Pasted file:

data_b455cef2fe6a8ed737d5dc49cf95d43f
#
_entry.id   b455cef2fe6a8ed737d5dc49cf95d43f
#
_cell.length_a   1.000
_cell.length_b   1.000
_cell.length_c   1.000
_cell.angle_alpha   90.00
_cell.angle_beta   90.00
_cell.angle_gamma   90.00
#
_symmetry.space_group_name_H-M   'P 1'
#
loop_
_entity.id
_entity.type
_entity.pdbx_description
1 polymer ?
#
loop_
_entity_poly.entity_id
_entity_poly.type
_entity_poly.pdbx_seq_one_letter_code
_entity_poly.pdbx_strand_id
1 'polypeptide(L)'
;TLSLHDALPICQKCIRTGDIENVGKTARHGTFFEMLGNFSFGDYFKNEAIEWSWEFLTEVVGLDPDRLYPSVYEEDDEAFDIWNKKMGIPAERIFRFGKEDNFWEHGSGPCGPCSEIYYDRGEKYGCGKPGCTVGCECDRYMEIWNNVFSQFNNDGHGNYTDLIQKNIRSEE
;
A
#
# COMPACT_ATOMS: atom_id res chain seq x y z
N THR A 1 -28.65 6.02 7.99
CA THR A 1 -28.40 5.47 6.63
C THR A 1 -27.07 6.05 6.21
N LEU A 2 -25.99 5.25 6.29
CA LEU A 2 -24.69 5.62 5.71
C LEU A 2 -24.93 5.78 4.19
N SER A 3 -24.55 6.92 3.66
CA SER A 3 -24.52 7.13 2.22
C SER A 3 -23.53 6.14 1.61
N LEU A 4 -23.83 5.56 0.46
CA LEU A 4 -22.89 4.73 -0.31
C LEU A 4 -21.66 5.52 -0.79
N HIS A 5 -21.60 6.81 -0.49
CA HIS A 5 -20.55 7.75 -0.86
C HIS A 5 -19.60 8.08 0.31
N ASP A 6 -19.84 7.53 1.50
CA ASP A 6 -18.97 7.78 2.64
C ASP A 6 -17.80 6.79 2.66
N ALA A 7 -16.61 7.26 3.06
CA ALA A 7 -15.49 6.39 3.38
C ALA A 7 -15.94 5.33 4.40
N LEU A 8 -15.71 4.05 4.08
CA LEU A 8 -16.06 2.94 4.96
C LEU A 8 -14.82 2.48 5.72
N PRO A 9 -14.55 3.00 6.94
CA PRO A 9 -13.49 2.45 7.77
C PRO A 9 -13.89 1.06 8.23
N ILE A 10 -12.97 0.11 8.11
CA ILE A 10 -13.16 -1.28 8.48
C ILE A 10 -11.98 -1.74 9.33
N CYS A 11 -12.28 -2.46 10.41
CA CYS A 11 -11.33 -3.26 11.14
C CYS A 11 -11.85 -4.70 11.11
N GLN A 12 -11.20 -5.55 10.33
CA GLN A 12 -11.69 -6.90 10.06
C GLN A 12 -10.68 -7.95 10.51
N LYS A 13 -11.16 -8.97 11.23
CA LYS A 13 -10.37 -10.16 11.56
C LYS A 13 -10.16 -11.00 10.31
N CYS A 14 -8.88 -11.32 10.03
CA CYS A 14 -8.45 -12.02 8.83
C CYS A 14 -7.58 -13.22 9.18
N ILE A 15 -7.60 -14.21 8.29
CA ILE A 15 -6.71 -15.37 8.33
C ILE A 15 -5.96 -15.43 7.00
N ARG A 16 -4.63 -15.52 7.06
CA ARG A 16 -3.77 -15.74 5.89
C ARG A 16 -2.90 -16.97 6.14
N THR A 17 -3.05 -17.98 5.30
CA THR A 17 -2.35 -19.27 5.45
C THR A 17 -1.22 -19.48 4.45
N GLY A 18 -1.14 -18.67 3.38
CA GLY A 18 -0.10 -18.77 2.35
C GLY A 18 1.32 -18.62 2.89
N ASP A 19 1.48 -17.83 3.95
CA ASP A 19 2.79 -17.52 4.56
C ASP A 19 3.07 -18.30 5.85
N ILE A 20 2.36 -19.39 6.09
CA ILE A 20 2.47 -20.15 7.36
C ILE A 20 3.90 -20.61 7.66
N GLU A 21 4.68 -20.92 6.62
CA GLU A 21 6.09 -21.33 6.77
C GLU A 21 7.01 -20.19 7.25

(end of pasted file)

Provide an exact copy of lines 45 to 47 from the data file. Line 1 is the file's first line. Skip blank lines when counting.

C HIS A 5 -19.60 8.08 0.31
N ASP A 6 -19.84 7.53 1.50
CA ASP A 6 -18.97 7.78 2.64